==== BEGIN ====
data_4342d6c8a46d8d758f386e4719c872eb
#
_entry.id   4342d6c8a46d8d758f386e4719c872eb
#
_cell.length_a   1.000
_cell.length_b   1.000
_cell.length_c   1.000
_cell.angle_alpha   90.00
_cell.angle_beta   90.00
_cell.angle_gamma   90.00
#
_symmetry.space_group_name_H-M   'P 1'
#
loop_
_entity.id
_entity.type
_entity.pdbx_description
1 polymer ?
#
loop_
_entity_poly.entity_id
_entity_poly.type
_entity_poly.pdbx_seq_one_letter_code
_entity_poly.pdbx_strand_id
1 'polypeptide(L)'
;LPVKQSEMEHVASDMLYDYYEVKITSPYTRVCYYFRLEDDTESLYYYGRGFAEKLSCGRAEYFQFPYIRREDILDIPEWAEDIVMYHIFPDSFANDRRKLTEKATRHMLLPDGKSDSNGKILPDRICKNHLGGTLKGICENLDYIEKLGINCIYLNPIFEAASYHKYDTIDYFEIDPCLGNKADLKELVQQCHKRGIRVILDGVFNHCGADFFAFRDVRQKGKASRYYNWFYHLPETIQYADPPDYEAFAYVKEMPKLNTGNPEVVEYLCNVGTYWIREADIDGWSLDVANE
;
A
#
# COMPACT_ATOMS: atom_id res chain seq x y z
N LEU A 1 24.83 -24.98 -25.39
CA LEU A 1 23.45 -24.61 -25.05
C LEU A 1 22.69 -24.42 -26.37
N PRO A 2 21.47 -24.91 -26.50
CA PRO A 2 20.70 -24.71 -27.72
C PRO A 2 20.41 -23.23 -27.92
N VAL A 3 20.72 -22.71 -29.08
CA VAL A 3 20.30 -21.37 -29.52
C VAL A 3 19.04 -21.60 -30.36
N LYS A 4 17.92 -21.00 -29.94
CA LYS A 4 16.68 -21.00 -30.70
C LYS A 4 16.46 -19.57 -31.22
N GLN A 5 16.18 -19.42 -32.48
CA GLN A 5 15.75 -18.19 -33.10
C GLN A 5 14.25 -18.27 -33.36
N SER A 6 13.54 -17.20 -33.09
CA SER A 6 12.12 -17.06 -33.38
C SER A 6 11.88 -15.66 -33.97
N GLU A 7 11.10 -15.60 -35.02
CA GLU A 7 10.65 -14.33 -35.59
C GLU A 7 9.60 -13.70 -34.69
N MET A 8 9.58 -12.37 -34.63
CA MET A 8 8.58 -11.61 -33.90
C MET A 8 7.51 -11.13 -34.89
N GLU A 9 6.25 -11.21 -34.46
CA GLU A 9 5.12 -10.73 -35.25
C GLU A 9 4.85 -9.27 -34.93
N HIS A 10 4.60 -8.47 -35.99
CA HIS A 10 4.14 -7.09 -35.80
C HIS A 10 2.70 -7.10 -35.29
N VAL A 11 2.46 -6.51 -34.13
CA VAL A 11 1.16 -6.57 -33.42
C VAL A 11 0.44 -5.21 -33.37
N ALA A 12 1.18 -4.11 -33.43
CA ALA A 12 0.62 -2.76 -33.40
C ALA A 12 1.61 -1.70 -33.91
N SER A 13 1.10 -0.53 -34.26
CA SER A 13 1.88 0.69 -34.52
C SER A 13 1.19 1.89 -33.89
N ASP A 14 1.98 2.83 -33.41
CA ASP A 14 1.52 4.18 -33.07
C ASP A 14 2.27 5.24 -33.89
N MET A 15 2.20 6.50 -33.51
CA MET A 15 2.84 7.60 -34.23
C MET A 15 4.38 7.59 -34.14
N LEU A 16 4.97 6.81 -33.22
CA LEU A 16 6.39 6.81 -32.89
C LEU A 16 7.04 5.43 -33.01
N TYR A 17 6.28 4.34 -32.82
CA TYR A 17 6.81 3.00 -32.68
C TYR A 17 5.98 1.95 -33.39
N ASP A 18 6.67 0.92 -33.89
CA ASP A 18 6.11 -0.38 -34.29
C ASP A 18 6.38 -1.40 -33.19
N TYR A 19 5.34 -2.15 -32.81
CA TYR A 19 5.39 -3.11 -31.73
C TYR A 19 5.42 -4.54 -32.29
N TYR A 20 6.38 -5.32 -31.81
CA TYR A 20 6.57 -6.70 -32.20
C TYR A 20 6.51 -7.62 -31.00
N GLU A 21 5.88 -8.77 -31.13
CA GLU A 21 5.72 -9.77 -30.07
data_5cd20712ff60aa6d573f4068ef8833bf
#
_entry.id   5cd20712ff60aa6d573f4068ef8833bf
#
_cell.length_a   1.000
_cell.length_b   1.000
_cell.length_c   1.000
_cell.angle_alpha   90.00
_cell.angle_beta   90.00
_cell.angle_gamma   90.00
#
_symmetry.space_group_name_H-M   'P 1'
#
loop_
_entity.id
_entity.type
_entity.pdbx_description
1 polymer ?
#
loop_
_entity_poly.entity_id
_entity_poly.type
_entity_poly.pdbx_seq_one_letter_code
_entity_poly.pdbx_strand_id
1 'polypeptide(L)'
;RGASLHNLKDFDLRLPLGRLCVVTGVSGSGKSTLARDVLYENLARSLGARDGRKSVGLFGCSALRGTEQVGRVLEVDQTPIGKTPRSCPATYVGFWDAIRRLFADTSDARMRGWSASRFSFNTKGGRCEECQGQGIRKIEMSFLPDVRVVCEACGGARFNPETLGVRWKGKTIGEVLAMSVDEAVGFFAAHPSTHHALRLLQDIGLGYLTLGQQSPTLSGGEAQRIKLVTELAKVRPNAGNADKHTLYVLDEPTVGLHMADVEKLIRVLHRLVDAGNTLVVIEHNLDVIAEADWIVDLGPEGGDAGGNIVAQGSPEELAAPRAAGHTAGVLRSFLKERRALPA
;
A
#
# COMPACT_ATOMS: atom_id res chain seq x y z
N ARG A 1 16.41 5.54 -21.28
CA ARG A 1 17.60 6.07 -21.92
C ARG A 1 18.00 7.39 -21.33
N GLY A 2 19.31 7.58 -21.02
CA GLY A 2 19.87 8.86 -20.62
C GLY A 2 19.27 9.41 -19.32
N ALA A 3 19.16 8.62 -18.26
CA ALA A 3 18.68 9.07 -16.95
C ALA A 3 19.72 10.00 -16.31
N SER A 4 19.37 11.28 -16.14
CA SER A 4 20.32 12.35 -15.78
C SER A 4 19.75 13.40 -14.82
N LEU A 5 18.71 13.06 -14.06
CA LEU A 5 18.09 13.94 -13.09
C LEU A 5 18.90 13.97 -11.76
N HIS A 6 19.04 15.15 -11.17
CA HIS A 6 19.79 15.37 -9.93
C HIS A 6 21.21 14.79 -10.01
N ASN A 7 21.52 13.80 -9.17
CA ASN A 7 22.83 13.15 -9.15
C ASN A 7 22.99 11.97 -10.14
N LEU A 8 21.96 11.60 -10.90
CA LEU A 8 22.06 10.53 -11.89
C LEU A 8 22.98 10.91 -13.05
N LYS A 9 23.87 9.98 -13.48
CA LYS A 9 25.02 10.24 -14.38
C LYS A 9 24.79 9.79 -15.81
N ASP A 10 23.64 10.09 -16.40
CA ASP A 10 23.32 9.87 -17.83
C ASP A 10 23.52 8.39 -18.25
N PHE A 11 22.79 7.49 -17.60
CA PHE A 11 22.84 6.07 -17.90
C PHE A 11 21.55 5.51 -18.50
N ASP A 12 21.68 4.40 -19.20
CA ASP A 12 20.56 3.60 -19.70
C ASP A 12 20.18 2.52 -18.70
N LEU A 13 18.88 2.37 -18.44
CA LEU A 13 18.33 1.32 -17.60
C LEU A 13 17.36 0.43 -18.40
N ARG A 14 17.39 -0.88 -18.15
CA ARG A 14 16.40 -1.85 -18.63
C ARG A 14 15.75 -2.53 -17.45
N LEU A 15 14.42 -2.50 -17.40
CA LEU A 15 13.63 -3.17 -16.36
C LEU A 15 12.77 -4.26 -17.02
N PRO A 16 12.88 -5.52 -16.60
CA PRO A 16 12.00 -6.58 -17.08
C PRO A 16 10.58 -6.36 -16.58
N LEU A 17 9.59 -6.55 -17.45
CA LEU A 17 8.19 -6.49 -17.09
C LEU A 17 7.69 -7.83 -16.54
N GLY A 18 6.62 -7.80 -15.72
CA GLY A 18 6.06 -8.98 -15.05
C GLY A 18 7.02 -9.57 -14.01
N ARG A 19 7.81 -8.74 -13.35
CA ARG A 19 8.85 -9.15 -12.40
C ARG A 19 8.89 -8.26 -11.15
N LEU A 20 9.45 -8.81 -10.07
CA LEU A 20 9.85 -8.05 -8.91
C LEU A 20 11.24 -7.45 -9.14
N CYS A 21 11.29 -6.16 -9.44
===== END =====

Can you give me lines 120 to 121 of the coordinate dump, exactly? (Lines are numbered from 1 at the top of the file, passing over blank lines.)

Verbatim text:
A
#